Bush transportation plan cuts Maryland allowance

February 14, 1991|By Doug Birchand Karen Hosler | Doug Birchand Karen Hosler,Sun Staff Correspondents

WASHINGTON -- Maryland would get taken to the cleaners if President Bush's $105 billion, five-year plan for overhauling federal aid to transportation were adopted unchanged, state officials said yesterday.

The program, unveiled at the White House yesterday, would increase overall federal transportation spending, give state officials a greater say in how that money is spent and require states to kick in a larger share of the cost of most construction projects.

"We are encouraging creative new financing and management by the states," Mr. Bush told highway officials at the White House yesterday.

But Maryland Secretary of Transportation O. James Lighthizer called the Bush plan "well-intentioned but ill-advised," adding, "Maryland really gets hung out to dry."

Stephen G. Zentz, deputy transportation secretary, said that federal highway aid to the state would fall from about $326 million to $276 million for each of the five years and that Baltimore's state-run mass-transit system could lose $10 million in operating funds annually. A proposal to cut certain mass-transit spending could delay financing for three planned extensions to the Baltimore light-rail system, he said.

But he added that the state-financed main line, connecting Timonium and Glen Burnie, would still open on schedule in April 1992.

Mr. Zentz said state officials will "lobby as hard as we can" to change those parts of the plan that penalize Maryland.

Francis B. Francois, executive director of the American Association of State Highway and Transportation Officials, whose organization rated the proposal at 6 on a scale of 10, said he expects much of it to pass.

U.S. Secretary of Transportation Samuel K. Skinner laid careful groundwork in Congress by asking the lawmakers in advance what features they would like to see in the bill.

Maryland officials did not like what they saw. Most of all, they didn't like the plan's formula for calculating how much federal gas-tax revenue each state would receive for highway programs.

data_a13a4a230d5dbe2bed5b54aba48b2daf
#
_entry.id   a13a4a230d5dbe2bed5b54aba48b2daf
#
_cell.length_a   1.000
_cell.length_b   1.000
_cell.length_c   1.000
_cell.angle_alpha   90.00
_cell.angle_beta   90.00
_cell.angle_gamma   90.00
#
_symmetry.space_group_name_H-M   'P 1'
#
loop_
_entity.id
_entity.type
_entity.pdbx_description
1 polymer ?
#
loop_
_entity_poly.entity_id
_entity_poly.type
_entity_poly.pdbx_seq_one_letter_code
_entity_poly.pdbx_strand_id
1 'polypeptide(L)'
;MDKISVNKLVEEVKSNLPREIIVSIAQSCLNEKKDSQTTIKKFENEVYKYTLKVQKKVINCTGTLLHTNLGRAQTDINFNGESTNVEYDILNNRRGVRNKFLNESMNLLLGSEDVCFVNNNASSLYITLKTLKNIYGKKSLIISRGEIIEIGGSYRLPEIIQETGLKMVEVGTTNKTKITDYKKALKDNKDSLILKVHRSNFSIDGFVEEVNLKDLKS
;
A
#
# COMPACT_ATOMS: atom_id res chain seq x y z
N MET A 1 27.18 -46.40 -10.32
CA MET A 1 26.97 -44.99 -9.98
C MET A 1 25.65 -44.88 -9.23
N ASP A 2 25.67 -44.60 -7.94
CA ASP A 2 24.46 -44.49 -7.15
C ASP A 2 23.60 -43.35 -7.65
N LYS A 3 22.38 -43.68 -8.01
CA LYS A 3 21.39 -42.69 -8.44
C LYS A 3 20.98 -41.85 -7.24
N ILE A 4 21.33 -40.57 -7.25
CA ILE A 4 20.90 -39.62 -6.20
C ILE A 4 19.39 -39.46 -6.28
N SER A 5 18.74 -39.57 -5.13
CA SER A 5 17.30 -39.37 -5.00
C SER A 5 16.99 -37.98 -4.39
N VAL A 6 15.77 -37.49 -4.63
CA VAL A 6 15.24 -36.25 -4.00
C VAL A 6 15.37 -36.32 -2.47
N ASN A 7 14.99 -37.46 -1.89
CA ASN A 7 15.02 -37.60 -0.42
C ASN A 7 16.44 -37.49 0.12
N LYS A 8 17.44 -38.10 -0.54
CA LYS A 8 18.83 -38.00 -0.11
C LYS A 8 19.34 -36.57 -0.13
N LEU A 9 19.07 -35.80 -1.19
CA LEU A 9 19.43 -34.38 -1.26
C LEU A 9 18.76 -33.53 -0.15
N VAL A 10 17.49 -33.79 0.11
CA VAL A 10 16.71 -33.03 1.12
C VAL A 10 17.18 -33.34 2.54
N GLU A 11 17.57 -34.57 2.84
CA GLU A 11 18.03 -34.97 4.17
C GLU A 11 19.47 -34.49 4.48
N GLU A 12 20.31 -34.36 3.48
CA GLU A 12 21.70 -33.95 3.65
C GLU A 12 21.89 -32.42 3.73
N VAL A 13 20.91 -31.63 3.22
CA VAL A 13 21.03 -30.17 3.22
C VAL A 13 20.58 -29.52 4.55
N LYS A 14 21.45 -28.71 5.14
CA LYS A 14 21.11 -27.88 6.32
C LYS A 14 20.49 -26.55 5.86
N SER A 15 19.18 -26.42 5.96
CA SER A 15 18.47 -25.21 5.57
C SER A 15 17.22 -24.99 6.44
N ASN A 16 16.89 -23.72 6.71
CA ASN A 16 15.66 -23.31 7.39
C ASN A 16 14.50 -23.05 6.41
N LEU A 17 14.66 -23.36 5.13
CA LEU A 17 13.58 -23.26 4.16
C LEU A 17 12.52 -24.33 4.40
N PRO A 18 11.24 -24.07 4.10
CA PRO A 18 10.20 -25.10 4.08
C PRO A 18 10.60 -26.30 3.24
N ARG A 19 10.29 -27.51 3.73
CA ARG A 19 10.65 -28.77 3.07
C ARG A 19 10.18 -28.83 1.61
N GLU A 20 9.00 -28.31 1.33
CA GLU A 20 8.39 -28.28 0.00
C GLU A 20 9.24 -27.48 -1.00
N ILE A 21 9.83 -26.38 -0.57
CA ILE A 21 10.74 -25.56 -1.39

"It appears as though the state will receive only about 80 percent of the dollars that are collected in Maryland federal fuel taxes," Mr. Zentz said.

Now, he said, the state receives about 160 percent of what it raises in federal gasoline taxes. Under the president's plan, Maryland would net the 48th-lowest return among the 50 states on its residents' federal gas-tax payments.

The formula would distribute money based on a state's linear miles of roadway, per capita gas consumption and square miles of land.

Western states with lots of land and few residents stand to benefit. Alaska, for example, would receive 921 percent of its gas-tax payments.

"It's kind of like highway socialism," said Frank R. Moretti, a spokesman for the Washington-based Highway Users Federation, a group sponsored by the auto and oil industries. The object, he said, is to help states with lots of land and roads but few people to pay for them.

Nationwide, the plan would increase highway funding by 39 percent, to $20.3 billion, over five years. It would increase mass-transit spending by 25 percent, to $2.9 billion, and highway safety spending by 34 percent, and it contains incentives for private-sector investment in toll roads.

Mr. Zentz said Baltimore's mass-transit system would lose $10 million annually under the plan's proposal to halt federal operating aid for urban areas with populations of more than 1 million.

The plan would reduce, from $440 million to about $300 million, the amount of money Congress can earmark each year for new mass-transit projects. As a result, "the money might come slower" to build extensions of the Baltimore system to Hunt Valley Mall, Penn Station and Baltimore-Washington International Airport, Mr. Zentz said.

State officials praised aspects of the president's proposal, welcoming a proposal for a 50 percent increase in federal spending for fixing and replacing unsafe bridges.

The plan also would establish a National Highway System, consisting of 150,000 miles of existing interstate highways and principal arterial routes, that would be given high priority for construction and repair.

Baltimore Sun Articles
Please note the green-lined linked article text has been applied commercially without any involvement from our newsroom editors, reporters or any other editorial staff.